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Exchanges Are Under Pressure To Pony Up For Guaranteed Viewability


Advertisers are sick of paying for unviewed impressions, and some programmatic exchanges are appeasing them by eating the cost of anything that wasn’t viewed.

Viewability guarantees aren’t new. For advertisers that demand it, ad tech companies can optimize toward viewability on open exchanges or run viewable deals in private marketplaces.

The problem is, those options often lack the scale necessary for national branding campaigns, said Sarah Warner, GroupM digital investment lead.

GroupM, known for its hard line on viewability, has been working with AppNexus since last year on a viewability product in which the exchange assumes the cost of unseen impressions.

With that safety net in place, the agency can target a large pool of supply and not end up in a fight with its vendor over reconciliation and potential make goods, Warner said.

The TrustX exchange offers a similar human-viewable guarantee that allows buyers to pay only for viewed inventory, but its reach is limited to the selection of premium publishers that participate, as in a private marketplace.

If AppNexus can cultivate its guarantee across its entire exchange, “the scale is considerable and would free up a lot of work for buyers doing highly viewable PMP deals,” said Josh Bock, senior VP and global managing partner at IPG agency UM Worldwide.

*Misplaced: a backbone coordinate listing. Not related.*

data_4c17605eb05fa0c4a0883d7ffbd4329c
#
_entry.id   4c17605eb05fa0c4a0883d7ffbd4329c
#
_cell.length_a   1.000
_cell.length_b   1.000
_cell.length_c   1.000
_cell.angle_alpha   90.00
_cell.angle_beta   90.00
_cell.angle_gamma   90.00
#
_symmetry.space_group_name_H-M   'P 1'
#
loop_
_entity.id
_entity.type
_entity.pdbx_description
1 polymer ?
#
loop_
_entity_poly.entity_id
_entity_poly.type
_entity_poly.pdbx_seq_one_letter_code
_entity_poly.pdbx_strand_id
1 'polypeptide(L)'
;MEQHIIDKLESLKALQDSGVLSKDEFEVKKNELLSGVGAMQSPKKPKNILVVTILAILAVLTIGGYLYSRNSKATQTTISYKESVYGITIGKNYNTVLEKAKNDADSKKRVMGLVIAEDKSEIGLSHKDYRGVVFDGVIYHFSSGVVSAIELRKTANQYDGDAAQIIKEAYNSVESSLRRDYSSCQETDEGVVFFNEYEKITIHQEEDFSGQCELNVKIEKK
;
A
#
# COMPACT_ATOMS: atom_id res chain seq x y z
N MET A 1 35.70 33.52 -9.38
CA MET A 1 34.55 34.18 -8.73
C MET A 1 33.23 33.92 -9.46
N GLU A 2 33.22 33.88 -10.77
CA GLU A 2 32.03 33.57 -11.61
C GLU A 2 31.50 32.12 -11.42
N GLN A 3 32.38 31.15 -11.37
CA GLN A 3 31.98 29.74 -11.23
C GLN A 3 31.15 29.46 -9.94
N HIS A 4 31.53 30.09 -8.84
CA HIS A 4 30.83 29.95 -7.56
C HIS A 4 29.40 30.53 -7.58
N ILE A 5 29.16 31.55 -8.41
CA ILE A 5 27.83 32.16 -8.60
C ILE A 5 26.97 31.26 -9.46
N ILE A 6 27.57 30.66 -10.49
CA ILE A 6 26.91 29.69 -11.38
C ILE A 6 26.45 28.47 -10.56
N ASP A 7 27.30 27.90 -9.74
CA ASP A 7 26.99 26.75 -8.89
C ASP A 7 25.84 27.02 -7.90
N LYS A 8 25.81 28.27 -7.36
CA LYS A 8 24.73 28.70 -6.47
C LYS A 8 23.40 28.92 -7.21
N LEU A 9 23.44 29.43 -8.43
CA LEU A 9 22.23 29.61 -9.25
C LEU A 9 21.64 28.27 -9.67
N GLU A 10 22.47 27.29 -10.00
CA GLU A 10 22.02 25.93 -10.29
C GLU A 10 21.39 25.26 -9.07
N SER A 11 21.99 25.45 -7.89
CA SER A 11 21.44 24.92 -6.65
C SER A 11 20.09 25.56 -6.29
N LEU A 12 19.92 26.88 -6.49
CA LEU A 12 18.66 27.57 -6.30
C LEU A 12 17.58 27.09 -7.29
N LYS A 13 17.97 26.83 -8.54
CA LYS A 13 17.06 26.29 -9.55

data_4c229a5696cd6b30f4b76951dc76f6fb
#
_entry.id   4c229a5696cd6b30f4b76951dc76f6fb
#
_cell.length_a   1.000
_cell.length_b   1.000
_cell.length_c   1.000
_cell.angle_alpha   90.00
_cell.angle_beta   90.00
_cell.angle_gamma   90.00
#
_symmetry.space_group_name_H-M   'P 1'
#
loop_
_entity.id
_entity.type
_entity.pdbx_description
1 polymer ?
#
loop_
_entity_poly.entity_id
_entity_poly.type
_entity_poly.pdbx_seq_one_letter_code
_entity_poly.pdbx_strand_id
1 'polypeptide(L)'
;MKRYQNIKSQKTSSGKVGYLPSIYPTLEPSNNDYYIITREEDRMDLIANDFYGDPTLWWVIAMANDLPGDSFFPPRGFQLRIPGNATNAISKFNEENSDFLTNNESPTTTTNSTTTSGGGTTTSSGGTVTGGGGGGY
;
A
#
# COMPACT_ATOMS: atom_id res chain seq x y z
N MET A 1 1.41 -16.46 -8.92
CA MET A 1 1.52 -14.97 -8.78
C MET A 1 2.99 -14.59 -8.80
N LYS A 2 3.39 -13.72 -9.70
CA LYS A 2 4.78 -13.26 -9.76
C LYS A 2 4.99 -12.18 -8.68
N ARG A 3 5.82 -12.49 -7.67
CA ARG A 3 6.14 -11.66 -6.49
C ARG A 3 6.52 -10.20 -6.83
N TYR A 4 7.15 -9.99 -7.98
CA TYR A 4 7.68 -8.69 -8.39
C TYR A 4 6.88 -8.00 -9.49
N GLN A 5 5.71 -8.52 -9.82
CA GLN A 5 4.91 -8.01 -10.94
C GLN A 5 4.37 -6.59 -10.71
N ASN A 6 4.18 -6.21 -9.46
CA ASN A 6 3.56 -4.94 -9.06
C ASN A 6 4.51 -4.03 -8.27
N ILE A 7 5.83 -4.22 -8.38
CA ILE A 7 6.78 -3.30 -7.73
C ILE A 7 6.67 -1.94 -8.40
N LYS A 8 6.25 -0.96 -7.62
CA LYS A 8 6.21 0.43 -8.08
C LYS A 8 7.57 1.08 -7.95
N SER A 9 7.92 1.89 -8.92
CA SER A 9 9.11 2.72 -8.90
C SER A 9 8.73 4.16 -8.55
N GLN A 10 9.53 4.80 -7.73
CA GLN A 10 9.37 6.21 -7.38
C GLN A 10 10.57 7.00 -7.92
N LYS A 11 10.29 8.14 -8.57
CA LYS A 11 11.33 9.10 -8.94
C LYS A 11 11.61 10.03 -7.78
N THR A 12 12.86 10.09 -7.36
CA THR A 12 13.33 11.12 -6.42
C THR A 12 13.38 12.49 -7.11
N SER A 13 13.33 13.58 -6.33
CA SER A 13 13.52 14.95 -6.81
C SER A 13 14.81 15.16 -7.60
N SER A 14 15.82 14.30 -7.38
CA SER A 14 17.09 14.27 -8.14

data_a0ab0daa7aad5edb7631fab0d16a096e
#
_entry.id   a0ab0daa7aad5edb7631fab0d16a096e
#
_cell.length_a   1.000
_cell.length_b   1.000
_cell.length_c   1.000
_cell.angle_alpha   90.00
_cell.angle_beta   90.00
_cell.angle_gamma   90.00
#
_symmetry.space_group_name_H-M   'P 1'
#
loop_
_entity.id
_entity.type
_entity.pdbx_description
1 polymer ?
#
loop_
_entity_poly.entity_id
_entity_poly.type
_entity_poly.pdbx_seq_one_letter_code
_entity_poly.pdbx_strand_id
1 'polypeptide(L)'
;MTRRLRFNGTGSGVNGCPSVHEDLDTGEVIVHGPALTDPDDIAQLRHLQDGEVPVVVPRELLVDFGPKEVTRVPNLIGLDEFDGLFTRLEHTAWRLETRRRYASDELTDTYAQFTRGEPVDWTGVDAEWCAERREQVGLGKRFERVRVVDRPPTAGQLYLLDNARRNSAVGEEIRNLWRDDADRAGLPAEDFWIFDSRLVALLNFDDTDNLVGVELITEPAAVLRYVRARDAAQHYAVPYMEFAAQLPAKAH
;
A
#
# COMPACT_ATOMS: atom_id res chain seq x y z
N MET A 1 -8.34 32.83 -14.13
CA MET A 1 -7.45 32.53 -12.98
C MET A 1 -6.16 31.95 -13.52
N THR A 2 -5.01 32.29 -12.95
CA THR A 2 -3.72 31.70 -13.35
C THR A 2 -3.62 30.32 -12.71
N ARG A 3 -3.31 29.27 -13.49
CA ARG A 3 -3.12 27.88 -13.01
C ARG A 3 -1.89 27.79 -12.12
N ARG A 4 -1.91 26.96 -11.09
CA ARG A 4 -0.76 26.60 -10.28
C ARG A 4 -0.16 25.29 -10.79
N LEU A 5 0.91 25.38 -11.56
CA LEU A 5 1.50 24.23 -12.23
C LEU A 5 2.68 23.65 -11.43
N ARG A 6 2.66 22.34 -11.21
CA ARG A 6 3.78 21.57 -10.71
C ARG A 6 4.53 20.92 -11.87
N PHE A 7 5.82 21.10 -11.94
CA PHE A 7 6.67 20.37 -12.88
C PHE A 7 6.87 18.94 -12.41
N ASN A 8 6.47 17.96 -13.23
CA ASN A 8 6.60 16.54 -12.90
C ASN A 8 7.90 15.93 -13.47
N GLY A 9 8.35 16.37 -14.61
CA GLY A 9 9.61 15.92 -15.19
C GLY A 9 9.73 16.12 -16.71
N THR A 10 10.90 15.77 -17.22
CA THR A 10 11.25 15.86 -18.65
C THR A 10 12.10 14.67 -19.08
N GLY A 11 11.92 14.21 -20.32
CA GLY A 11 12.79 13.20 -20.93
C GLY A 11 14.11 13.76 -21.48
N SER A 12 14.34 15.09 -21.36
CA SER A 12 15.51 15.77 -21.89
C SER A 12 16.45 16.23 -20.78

AppNexus originally developed its viewable guaranteed marketplace to pacify large GroupM clients, but demand is coming from all corners.

“In 2018 we saw more appetite for the offering within our base,” said Viren Tellis, senior director of marketplace management at AppNexus.

And it isn’t just agencies, he said. The Trade Desk is buying on the AppNexus guaranteed viewable exchange, and Adform has committed budgets as well.

AppNexus charges a 10% market-making fee for the product, which is only fair, since AppNexus takes on a lot of risk by paying for and absorbing the cost of unseen ads, Tellis said.


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As with TrustX, buyers can uses third-party vendors, including Integral Ad Science, Moat and DoubleVerify, to establish whether an ad is seen.

Although AppNexus hews to the default definition of “viewable” according to the IAB standard for display – at least half of an ad in view for at least one continuous second – that doesn’t fly with everyone on the buy side.

Buyers like Group M, which adheres to a custom standard of 100% in-view for two seconds, can apply their own viewability standards if that’s what they want, Tellis said.

But strict viewability demands aside, part of the value of an entirely viewable campaign is being able to test the IAB standard itself, and how different percentages of an ad in view or time in view drive actual ROI, said UM’s Bock.

If the IAB standard delivers similar results to more stringent definitions of viewability, for instance, it could indicate a lot of value in cheap, semi-viewable inventory.

It’s not always about strict ROI, though. Some brands attribute value simply based on appearing in well-lit inventory, Warner said.

And as brands become “more aware of viewability as a metric, [they] are demanding make goods on the grounds of viewability,” said Brian Lam, director of programmatic at digital agency Operam, despite the fact that “viewability isn’t the best or the end-all be-all KPI.”

Even so, viewability is a metric by which brands – especially those frustrated by programmatic returns – could demand repayment from agencies.

“So, we’re looking for ways to make that table stakes,” Lam said.

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